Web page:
The Japanese Financial Services Agency (FSA) has released the latest data from the Financial Services User Advisory Service. The regulator found that inquiries about cryptocurrencies had dropped dramatically in the second quarter of 2019.
New trends emerge
Between April and June 2019, the advice center received fewer inquiries about virtual currencies. In the last quarter only 494 inquiries were made, compared to 574 in the first quarter of the year. The data suggests a continuing trend towards fewer crypto inquiries, which may reflect the positive effects of Japanese control over their crypto markets. It also suggests that the digital currency hype is fast dying.
The FSA has actively supervised all cryptocurrency exchanges in the country, taken administrative measures and issued improvement orders. In June, it proposed similar action against FISCO, a cryptocurrency exchange that followed an investigation into the company’s offices in February. The regulator found that the company was violating Japanese laws regarding the management of business activities.
It turned out that FISCO’s board of directors did not even discuss important management issues such as a business plan. In addition, the exchange had lame risk management systems. Its measures to finance terrorism and to combat money laundering were found to be inadequate. Outsourcing and other external management systems were also inadequately designed. Because of these issues, regulators proposed a business improvement order to the company that could help it operate according to industry standards.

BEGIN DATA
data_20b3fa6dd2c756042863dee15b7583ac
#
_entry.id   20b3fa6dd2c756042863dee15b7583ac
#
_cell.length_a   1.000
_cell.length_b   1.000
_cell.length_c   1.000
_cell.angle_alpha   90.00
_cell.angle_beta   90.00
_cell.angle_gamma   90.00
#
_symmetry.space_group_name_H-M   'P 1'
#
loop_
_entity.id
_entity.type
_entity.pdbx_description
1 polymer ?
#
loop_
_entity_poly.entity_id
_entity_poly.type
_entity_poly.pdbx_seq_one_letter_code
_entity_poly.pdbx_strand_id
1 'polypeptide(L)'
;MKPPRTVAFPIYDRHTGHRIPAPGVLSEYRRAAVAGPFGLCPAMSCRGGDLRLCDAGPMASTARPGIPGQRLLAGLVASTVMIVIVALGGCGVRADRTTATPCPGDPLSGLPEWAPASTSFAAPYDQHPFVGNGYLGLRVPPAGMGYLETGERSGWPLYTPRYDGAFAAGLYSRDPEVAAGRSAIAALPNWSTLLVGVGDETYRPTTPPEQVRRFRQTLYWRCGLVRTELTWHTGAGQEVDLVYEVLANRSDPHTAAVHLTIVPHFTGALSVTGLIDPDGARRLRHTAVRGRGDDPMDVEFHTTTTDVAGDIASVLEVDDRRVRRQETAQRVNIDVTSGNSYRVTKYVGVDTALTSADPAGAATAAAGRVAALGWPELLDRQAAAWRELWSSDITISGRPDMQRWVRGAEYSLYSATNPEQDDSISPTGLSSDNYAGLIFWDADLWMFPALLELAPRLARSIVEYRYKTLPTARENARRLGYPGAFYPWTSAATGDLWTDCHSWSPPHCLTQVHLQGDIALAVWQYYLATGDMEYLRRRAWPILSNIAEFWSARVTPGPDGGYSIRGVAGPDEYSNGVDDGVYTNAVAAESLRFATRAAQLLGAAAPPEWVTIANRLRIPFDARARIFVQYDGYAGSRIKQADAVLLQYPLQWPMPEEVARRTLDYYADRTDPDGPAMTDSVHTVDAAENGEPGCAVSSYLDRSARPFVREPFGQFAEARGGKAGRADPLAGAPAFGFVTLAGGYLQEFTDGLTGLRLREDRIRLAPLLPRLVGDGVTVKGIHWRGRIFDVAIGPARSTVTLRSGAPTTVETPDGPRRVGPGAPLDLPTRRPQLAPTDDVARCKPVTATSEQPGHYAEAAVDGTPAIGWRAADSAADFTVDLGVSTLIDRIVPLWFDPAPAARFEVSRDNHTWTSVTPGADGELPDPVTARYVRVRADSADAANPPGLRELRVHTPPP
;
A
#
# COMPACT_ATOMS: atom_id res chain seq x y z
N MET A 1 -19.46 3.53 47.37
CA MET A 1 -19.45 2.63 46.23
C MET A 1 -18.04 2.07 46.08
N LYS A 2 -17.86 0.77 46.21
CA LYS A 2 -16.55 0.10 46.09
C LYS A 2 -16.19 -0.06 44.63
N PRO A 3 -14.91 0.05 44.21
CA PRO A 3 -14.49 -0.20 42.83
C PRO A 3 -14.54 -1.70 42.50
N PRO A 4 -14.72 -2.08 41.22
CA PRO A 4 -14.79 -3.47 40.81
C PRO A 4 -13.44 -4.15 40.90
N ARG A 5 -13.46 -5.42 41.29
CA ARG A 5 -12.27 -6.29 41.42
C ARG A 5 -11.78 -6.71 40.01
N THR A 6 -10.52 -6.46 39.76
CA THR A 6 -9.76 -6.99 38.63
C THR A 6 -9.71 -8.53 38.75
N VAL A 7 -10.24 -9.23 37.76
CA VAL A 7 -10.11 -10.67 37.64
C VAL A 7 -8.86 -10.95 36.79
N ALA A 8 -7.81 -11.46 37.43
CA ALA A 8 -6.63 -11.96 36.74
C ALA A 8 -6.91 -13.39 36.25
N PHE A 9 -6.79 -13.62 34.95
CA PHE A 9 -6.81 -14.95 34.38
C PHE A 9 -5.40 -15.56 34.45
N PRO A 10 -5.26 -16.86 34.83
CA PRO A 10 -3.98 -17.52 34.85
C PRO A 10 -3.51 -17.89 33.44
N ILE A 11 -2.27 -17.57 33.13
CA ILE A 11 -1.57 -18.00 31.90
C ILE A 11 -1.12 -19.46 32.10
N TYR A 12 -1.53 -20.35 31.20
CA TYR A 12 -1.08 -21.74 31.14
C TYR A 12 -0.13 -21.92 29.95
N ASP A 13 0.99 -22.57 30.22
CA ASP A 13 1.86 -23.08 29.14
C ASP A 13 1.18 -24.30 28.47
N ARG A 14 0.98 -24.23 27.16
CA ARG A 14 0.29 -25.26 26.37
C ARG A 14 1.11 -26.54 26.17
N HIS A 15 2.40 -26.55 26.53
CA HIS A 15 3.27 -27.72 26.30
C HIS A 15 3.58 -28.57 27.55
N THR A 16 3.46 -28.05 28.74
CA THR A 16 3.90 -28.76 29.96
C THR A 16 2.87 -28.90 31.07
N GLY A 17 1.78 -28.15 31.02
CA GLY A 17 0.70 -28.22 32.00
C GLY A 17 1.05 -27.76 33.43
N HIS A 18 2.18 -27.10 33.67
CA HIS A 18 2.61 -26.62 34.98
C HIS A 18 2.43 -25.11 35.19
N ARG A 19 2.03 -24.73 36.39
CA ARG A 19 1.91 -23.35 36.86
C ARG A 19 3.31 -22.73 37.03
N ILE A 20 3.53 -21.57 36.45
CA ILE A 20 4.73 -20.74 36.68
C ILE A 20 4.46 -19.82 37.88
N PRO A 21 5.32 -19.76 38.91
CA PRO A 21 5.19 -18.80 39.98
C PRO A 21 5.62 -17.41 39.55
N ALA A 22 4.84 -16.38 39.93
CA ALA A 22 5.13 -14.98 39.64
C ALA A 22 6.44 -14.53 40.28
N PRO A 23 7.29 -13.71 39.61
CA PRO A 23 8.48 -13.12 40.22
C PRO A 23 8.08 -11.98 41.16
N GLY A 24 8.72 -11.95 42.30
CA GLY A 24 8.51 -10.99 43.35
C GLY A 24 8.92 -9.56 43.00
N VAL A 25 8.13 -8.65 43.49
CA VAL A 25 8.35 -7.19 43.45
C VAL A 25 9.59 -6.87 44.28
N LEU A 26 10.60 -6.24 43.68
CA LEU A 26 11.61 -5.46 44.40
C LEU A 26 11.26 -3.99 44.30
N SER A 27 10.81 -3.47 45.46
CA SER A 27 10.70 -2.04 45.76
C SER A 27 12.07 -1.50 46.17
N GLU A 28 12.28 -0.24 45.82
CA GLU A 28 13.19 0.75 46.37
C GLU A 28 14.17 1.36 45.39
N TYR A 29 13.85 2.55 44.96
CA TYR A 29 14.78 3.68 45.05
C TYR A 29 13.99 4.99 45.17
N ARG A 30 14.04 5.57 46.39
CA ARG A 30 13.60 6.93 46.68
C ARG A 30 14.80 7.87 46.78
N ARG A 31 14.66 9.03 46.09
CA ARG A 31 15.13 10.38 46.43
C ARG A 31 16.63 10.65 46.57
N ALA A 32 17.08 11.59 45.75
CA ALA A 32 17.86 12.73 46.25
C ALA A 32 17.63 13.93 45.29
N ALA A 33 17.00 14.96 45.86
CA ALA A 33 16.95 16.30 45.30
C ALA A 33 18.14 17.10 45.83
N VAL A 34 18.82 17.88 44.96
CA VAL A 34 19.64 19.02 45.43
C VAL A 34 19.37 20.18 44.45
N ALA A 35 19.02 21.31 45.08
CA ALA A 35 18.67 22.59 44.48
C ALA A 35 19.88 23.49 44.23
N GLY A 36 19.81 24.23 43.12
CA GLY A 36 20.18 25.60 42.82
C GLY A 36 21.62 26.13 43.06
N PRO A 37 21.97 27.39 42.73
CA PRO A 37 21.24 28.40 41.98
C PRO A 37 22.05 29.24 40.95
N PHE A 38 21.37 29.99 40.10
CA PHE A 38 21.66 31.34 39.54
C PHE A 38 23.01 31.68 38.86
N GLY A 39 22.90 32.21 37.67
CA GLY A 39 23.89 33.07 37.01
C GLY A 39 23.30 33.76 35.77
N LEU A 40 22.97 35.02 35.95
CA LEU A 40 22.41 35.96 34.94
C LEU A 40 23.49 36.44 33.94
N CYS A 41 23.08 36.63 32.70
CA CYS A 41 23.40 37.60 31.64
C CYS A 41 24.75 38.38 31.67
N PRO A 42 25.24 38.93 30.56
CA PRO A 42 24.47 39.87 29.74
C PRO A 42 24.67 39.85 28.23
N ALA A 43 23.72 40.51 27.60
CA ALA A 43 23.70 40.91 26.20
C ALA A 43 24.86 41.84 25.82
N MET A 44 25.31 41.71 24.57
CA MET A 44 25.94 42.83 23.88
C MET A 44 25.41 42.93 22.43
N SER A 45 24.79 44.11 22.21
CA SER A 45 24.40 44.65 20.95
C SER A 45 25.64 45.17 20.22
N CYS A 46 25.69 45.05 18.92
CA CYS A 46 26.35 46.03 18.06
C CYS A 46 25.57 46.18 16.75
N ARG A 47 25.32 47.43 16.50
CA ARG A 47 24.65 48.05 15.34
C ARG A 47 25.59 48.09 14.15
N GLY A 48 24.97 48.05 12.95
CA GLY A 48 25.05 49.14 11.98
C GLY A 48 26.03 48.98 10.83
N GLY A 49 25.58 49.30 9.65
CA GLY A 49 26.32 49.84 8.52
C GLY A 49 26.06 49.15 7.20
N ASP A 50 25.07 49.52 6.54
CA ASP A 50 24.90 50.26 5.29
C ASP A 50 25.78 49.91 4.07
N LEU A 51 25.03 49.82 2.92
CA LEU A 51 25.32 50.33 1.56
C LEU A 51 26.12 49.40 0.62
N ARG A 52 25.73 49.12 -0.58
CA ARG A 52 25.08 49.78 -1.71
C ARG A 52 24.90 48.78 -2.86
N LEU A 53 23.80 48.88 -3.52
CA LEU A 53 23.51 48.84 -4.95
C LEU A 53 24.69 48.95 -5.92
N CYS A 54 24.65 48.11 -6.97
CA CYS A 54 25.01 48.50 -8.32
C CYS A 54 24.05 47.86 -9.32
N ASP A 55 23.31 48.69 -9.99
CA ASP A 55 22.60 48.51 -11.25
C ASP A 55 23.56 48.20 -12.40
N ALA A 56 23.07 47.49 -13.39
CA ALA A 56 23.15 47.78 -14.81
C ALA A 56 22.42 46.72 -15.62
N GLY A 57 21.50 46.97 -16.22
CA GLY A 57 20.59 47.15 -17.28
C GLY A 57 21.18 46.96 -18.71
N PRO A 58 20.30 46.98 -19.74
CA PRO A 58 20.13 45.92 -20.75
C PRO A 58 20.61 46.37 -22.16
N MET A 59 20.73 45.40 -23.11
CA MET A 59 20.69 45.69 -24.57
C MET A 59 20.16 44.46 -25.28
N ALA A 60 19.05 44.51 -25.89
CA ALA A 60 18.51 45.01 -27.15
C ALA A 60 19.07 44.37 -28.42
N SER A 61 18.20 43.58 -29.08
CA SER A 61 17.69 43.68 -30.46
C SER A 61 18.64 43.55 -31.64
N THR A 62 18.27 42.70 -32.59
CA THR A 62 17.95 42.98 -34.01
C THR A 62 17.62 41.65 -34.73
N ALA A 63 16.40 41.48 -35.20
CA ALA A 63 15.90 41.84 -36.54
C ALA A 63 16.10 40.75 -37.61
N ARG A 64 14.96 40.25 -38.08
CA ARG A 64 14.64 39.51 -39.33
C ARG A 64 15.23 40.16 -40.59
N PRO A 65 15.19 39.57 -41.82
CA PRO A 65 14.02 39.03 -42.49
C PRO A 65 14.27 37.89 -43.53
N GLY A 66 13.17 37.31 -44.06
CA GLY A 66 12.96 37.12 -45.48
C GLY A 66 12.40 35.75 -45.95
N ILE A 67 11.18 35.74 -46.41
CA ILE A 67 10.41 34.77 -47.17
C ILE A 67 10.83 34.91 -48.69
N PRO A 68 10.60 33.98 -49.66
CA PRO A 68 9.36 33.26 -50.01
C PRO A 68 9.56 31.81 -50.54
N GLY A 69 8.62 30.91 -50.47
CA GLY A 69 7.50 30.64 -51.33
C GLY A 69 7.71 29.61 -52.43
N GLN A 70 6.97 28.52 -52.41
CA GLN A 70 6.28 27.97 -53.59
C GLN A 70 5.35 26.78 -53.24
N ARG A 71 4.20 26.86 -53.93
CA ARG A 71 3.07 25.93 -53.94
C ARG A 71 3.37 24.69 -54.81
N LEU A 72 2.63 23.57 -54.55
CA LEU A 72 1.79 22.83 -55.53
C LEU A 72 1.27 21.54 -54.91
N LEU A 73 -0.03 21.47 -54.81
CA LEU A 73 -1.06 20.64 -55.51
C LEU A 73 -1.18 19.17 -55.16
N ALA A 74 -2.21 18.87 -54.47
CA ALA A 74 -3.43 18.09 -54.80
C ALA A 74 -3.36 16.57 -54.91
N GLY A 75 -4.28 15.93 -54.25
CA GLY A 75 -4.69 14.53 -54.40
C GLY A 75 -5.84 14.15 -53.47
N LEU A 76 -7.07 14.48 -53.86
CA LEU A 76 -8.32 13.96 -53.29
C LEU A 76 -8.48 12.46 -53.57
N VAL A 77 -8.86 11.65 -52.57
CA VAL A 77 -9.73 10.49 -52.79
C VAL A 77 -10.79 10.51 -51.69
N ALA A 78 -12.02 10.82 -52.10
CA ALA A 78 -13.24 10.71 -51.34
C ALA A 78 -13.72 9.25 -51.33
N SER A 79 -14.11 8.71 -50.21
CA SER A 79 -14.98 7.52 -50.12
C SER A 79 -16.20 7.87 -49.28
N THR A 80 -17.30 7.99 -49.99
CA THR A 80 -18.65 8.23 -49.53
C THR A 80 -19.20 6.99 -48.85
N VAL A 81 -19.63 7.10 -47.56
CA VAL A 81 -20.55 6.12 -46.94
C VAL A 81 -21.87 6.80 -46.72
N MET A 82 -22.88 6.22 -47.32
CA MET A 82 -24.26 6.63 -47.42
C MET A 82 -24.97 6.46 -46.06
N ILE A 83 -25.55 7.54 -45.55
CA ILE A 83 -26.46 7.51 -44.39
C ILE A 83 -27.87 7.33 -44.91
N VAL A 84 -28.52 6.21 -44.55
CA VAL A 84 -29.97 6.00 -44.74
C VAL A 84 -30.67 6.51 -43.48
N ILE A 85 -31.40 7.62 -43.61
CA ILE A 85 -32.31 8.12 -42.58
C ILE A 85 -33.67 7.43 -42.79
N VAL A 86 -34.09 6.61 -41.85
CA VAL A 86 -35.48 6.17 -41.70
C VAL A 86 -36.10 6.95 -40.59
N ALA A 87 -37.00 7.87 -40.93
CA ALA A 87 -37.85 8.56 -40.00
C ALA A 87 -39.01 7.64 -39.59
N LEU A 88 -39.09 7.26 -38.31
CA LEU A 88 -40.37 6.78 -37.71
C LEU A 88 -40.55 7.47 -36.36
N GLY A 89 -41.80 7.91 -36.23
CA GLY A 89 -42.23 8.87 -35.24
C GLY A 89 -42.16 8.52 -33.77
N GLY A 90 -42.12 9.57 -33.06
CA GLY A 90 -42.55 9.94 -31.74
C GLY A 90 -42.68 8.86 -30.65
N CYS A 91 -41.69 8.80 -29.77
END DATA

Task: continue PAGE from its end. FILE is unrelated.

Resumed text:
Japan’s crypto love
Japan is one of the few large economies in the world with a very supportive attitude towards digital currencies. In addition to accepting Bitcoin as legal tender, the country also has several regulated crypto exchanges. Now the FSA is trying to tighten its control over these crypto entities and benchmark it closer to traditional financial services companies. The constant inspections and business improvement missions testify to the seriousness of the regulator.
It’s important to note that investment product inquiries rose to 2,194 in the second quarter. In the first quarter it was 1,999. Approximately 18% of that number related to publicly traded stocks, while 10% related to currency investment products. Another 7% was for mutual funds. Around 89 reports received by the advice center related to fraudulent investments.
The growing number of investment inquiries and diminishing crypto issues could indicate that the digital currency market is finally getting more mature, at least in Japan.